Race Weekend Central

Reel Racing: Multiple-Movie-Scheme Efforts

I’m waiting until a little later this year to comprehensively rank and go over all the movie schemes that have hit the track in NASCAR, presumably overlooking one or two along the way … I’m pretty sure I’ve noted all or almost all ~107 of them down at this point.

This week, we’ll take a look at all of the multi-scheme, single-race efforts that certain films had within stock car racing. As is evident from the prior sentence, this excludes any movie represented on more than one car but in separate races; the rare, if not hasn’t-ever-happened instance of multiple cars promoting different films being in the same race; and so on and so forth. We’re specifically checking out all 12 instances and seeing which production overall performed the best on track.

1999, Atlanta Motor Speedway: Toy Story 2

One of the earliest instances of movie schemes was also one of the most expansive, especially for a single race. Toy Story 2 had three liveries take to the track at Atlanta Motor Speedway in 1999, though none of them finished inside the top 20.

Bill Elliott, driving the Buzz Thru (a play on the McDonald’s Drive Thru) scheme (and my favorite of the three) with Hamm and Rex on the hood, finished 22nd. Kyle Petty‘s Buzz Lightyear Hot Wheels car rolled home a couple spots behind, while Johnny Benson‘s Woody car crashed out and was scored 39th when all was said and done.

2001, Daytona International Speedway: Jurassic Park III

Couple decent schemes here from Joe Gibbs Racing. I love how both have the yellow-and-black caution tape / fencing / whatever along the bottom and the dinosaurs tearing out of the hood. Great-looking cars, even if Tony Stewart‘s No. 20 font on the roof is insanely wonky.

Stewart finished 26th, while Bobby Labonte outdrove his younger teammate with a fifth-place finish at Daytona.

2003, Kansas Speedway: The Lion King

Kind of an odd occurrence here: a special edition of The Lion King was coming out on home video, so in came schemes promoting it on the twin Evernham Motorsports cars at Kansas in 2003 … nine years after the film came out.

Sure, why not?

And they ran damn well too. Bill Elliott finished second and Jeremy Mayfield third, making it a two-thirds Lion King podium that October behind winner Ryan Newman (more on him and these schemes’ stats later).

2003, Phoenix Raceway: Looney Tunes: Back in Action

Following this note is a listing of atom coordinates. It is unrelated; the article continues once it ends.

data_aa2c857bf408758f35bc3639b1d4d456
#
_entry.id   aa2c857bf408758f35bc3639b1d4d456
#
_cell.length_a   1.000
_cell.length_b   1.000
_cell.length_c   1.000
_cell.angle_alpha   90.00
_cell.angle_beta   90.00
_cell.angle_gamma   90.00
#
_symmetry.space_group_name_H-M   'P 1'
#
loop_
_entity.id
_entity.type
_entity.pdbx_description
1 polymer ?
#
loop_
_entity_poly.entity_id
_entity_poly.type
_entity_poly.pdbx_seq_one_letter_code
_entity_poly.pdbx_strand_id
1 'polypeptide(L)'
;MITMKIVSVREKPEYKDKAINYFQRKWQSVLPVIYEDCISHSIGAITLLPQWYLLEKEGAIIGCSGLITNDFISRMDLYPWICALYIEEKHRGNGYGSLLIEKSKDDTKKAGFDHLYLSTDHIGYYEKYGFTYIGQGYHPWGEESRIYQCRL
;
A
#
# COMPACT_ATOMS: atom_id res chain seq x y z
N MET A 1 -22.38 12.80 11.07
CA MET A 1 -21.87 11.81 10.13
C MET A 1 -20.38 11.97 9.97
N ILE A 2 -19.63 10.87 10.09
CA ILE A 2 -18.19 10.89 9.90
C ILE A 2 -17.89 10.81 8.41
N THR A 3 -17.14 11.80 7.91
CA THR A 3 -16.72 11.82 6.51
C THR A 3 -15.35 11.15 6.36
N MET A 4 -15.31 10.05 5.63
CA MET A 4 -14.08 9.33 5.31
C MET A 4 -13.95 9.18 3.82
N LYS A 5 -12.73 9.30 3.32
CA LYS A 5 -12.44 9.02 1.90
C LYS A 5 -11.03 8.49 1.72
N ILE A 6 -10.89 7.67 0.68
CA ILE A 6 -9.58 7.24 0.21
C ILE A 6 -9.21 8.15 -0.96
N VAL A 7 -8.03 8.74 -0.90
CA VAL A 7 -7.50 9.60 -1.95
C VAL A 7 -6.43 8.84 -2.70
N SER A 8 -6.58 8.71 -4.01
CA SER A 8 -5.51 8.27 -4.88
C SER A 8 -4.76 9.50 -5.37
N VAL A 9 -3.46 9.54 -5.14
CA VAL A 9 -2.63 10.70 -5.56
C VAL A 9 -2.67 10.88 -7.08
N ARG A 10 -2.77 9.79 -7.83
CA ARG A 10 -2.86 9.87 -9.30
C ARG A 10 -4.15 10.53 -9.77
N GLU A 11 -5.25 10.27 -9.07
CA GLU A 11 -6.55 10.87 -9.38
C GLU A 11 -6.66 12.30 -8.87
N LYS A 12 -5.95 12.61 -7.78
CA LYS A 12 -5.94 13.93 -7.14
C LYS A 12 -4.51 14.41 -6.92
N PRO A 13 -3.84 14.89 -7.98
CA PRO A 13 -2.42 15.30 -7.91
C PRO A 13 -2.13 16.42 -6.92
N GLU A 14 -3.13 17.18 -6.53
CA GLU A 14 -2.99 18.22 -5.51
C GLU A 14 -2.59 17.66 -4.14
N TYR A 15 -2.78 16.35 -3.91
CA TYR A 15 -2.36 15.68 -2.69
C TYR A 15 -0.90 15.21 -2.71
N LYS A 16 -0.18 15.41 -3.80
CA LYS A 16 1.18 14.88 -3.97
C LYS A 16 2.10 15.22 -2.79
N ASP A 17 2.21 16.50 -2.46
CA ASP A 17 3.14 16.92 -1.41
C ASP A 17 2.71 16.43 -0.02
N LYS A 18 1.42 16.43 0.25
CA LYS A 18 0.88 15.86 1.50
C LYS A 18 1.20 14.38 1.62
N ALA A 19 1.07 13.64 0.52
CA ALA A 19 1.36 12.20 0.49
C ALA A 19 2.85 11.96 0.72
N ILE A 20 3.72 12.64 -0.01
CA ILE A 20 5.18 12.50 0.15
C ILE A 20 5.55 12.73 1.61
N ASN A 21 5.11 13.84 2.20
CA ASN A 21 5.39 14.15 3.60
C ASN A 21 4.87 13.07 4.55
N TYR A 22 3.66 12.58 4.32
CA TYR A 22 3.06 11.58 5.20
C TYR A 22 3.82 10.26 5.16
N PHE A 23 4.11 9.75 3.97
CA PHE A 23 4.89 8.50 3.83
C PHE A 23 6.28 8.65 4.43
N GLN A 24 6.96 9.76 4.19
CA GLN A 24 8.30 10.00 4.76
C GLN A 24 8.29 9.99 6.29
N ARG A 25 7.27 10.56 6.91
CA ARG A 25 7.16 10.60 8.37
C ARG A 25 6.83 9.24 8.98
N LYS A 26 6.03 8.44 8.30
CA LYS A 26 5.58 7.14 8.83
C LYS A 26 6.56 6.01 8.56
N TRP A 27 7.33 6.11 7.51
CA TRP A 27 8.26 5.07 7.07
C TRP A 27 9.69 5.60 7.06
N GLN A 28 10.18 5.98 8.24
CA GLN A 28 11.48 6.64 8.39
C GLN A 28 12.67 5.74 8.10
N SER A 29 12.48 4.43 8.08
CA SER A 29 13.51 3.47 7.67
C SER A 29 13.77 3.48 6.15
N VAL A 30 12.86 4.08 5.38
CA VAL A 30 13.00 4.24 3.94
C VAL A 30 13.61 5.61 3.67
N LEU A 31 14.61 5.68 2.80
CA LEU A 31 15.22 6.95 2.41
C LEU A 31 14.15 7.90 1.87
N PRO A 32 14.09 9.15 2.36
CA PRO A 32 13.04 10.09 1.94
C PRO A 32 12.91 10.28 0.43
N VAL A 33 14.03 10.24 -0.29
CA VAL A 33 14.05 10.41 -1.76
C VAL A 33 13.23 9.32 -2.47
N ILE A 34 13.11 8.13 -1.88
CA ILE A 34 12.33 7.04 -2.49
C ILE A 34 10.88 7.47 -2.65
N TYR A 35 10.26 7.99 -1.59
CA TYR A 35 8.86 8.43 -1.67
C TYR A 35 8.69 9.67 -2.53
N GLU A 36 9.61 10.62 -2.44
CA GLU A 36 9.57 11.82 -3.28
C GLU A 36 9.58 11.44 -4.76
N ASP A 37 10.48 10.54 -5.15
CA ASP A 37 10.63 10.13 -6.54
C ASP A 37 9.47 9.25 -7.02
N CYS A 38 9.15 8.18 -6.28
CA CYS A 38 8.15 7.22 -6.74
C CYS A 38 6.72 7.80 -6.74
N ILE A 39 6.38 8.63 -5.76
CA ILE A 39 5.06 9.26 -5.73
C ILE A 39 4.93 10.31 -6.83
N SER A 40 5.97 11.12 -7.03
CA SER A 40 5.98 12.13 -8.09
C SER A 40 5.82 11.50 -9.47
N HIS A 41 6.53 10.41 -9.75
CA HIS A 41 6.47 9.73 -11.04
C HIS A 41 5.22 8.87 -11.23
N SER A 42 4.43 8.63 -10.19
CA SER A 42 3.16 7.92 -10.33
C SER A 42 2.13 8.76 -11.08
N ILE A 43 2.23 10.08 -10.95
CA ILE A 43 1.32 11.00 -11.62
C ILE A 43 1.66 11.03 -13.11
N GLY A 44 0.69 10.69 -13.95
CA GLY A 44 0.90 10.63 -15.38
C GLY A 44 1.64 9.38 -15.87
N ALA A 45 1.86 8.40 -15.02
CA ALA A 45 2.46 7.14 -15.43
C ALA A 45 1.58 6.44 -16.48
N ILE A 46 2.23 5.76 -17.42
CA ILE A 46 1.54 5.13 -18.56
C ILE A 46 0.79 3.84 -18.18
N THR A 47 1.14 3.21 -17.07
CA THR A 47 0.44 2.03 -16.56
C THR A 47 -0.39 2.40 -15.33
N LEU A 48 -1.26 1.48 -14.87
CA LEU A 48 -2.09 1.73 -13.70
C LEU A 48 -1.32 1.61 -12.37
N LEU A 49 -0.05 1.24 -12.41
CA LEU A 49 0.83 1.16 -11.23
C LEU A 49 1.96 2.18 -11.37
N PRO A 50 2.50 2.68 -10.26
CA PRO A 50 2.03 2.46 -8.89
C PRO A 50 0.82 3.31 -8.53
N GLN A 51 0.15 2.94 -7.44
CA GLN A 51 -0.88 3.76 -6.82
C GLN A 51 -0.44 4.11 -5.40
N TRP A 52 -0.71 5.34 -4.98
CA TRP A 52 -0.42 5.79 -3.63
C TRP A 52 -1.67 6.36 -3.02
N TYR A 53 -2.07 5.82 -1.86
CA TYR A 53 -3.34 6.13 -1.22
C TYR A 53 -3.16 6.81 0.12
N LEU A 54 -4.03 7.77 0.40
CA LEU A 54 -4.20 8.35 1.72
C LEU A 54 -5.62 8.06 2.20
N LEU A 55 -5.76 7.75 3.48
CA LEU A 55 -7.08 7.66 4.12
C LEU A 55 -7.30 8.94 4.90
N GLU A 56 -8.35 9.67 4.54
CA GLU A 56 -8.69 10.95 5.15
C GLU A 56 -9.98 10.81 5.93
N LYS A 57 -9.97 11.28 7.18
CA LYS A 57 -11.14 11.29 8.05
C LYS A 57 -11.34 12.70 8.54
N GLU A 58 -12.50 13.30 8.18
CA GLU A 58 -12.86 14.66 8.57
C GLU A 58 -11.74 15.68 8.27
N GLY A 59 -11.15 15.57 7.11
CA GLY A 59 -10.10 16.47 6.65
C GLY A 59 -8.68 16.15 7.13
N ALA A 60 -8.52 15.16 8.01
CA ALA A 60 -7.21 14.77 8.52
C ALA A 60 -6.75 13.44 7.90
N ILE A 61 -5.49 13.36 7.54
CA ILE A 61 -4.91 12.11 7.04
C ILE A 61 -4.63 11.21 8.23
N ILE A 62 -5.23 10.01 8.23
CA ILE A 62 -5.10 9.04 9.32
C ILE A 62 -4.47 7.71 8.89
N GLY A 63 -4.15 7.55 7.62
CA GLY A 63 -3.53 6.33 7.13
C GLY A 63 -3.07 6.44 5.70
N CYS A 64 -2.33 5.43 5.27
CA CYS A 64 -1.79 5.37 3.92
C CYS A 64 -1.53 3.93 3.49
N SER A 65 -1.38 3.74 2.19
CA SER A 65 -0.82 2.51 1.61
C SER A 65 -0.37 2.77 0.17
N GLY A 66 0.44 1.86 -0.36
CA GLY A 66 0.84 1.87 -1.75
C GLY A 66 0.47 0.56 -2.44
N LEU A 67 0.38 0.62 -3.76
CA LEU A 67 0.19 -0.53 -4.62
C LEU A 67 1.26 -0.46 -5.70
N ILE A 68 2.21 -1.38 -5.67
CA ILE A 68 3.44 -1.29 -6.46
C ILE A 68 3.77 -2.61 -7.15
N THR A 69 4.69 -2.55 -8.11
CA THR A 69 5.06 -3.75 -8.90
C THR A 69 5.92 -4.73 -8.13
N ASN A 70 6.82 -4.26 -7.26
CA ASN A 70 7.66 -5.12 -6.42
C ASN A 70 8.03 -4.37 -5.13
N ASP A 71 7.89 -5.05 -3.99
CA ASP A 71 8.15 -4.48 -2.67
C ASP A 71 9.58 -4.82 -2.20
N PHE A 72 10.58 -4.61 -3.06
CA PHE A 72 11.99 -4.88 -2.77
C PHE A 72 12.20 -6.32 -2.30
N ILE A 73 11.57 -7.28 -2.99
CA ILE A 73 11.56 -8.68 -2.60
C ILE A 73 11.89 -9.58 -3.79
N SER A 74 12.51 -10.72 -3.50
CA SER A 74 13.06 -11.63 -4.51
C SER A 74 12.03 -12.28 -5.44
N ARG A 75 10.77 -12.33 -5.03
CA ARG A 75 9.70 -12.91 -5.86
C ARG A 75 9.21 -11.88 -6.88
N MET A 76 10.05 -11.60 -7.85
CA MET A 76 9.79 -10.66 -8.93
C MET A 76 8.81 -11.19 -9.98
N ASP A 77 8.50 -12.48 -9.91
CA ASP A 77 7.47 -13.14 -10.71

Directed by the great Joe Dante (who also helmed projects like Gremlins and The Howling, and who I got the chance to interview at Nightmare Weekend Richmond last fall), Back in Action graced three cars (and a Craftsman Truck Series entry) on Phoenix weekend in the fall of 2003.

Steve Park got Daffy Duck on the car and Brian Vickers had a Bugs Bunny-themed ride, while Jeff Gordon finished the highest of any of them but had the absolute worst: barely any flair added to the No. 24, in that it was basically just the normal flames scheme (nothing inherently wrong with that) but with the film’s logo tacked on.

It ended up winning the truck race, though, as Kevin Harvick piloted this Tasmanian Devil-themed pickup to victory lane.

On the Cup side, Gordon finished seventh, Vickers 13th and Park 39th.

2004, Kansas Speedway: The Wizard of Oz

This is another weird one, kind of like the Lion King entries. Elliott Sadler and Brendan Gaughan scored top-10 efforts for one of the most iconic films of all time as it celebrated its 65th anniversary.

Sadler came home fourth, and Gaughan (for my money, the best of the four schemes) rolled under the checkered flag 10th. Jeff Gordon finished 13th, while Scott Riggs scored a 26th-place finish.

2004, Charlotte Motor Speedway: The SpongeBob SquarePants Movie

The SpongeBob SquarePants Movie 300, appropriately, featured two schemes promoting the film. This Busch Series event had two Hendrick Motorsports entries sporting characters — Jimmie Johnson with SpongeBob himself and Kyle Busch with Patrick Star — and they finished third and fifth, respectively.

Casey Mears did run a scheme promoting the film in Cup, probably my favorite of the trio.

Some might wonder where the 2015 SpongeBob schemes are. They weren’t specifically promoting a movie, so I left them off.

2005, Phoenix Raceway: Star Wars: Episode III – Revenge of the Sith

Sure, Gordon went to victory lane with Yoda and Pepsi on his hood at Talladega Superspeedway the year Revenge of the Sith was released. And sure, Kyle Busch ran a Sith-themed car at Richmond Raceway.

But M&Ms’ promotion of the film extended to two cars in the same race in 2005, when Robert Yates Racing took to Phoenix Raceway with teammates Dale Jarrett and Elliott Sadler respectively representing the Jedi and Sith with their paint schemes.

I vividly remember the M&Ms packaging, as well as the Masterfoods Kudos bars (or whatever they were) from that era, promoting the movie. Jarrett finished 23rd in the Milk Chocolate M&Ms car … while Sadler finished 11th.

Like another instance later on, the dark side wins this bout.

2006, Charlotte Motor Speedway: Cars